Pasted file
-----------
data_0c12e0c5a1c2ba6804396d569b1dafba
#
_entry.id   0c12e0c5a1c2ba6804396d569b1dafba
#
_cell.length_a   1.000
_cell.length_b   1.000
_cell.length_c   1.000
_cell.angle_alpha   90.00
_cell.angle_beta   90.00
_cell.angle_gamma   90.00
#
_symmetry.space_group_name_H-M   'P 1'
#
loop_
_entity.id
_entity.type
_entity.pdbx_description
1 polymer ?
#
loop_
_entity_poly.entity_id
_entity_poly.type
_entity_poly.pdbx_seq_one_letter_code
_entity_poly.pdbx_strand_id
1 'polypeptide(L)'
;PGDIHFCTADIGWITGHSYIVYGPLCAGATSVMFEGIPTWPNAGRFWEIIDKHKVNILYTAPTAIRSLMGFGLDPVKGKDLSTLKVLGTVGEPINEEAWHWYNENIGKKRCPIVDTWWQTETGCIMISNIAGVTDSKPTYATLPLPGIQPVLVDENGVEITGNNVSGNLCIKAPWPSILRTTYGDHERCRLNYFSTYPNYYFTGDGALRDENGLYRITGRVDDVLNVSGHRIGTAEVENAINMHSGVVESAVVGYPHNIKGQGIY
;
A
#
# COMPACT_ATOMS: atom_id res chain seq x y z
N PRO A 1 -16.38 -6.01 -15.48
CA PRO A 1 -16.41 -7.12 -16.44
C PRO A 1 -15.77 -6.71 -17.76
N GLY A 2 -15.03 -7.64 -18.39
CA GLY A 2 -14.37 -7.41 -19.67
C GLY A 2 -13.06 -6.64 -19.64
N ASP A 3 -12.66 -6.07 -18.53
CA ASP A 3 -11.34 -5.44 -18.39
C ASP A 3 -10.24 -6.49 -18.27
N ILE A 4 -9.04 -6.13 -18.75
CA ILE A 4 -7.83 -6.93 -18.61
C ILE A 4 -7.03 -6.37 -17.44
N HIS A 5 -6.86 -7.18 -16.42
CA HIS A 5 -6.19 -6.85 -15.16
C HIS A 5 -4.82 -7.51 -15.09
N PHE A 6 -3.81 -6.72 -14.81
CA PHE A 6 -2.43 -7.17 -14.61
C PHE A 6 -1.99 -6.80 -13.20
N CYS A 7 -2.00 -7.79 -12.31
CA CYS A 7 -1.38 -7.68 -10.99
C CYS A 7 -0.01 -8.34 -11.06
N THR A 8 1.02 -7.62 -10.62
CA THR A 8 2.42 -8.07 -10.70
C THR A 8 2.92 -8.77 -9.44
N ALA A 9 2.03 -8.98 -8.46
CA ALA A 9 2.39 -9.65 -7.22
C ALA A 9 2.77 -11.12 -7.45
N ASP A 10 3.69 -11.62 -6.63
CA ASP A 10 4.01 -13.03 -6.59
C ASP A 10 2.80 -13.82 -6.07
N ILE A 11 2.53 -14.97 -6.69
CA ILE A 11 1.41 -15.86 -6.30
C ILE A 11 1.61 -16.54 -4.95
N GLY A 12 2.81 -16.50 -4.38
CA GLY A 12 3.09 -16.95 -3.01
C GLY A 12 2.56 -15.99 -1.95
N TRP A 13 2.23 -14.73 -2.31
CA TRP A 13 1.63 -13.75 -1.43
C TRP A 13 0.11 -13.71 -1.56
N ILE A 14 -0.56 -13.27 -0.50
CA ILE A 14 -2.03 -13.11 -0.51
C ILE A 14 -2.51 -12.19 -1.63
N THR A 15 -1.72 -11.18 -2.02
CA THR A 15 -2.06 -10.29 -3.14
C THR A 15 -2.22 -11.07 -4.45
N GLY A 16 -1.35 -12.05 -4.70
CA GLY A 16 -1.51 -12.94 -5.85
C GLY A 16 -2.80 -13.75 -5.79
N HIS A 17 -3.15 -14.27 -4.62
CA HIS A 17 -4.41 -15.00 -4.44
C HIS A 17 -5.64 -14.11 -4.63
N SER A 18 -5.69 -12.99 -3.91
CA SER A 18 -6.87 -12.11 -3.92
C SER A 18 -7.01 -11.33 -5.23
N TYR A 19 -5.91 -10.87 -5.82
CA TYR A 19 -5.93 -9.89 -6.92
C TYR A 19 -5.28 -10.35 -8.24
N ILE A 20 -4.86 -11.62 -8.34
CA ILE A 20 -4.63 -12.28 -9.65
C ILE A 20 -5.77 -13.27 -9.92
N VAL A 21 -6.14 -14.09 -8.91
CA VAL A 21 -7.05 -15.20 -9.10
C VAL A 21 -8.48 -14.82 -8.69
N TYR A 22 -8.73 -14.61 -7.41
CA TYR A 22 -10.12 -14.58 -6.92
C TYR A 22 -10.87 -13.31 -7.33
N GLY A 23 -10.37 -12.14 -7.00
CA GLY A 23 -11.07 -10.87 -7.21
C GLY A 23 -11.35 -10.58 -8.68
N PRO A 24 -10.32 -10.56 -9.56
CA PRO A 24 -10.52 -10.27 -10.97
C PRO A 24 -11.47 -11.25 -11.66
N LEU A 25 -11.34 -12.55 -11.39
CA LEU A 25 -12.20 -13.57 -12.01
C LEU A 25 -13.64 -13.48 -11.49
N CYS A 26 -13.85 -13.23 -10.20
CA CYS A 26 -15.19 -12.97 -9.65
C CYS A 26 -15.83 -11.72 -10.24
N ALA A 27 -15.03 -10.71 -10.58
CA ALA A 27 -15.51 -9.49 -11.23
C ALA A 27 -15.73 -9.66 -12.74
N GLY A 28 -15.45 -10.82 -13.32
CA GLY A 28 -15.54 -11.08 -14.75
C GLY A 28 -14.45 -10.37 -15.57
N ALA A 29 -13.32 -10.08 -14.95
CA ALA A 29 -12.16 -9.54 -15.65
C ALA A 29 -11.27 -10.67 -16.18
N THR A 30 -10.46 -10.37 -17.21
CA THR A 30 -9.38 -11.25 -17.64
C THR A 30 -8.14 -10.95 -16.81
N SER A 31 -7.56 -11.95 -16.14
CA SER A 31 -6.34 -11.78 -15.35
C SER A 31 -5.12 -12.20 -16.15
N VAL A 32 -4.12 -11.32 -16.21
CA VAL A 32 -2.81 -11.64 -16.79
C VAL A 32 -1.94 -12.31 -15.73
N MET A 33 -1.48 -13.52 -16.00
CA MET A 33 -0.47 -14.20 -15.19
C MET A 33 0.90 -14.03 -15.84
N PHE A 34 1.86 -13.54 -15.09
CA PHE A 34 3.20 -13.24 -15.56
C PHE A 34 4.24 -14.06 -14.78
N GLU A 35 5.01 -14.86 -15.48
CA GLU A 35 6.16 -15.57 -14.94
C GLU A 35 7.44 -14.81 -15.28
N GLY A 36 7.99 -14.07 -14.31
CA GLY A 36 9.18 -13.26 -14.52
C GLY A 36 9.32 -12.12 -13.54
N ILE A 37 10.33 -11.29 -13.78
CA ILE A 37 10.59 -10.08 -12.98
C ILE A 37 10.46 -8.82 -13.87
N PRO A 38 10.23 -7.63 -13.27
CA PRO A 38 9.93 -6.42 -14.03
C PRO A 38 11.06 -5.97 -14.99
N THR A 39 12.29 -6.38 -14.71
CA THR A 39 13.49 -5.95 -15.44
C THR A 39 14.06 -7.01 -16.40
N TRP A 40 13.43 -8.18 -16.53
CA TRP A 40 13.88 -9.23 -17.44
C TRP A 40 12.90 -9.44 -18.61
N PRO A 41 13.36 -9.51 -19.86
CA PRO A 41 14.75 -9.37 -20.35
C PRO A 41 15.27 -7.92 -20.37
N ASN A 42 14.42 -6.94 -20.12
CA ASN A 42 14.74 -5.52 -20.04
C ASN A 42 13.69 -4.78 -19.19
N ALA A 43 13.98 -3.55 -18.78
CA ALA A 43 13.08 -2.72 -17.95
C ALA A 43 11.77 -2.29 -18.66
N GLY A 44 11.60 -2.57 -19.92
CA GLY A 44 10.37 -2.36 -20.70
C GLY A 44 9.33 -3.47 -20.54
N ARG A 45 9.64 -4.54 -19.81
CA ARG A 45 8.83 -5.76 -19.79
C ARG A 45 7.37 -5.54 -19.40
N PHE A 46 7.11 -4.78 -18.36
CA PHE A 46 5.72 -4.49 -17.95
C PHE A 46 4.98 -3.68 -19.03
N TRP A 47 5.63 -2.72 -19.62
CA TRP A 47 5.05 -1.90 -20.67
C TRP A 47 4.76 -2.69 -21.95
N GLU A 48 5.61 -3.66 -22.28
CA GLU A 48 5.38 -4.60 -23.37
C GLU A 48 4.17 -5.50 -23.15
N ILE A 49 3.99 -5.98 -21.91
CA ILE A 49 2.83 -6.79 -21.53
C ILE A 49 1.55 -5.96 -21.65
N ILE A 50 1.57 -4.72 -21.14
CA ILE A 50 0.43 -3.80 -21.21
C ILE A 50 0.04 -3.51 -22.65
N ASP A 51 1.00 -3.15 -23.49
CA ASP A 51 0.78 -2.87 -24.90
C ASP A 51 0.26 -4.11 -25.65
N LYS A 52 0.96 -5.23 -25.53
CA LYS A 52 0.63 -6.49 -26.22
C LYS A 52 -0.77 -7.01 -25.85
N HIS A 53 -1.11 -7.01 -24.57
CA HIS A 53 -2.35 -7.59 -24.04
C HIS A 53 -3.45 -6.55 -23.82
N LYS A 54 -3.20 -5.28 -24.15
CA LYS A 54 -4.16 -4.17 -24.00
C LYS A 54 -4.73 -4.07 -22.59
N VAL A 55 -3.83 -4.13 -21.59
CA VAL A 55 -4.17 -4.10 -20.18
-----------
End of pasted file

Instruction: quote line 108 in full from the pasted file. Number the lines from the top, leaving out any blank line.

C CYS A 26 -15.83 -11.72 -10.24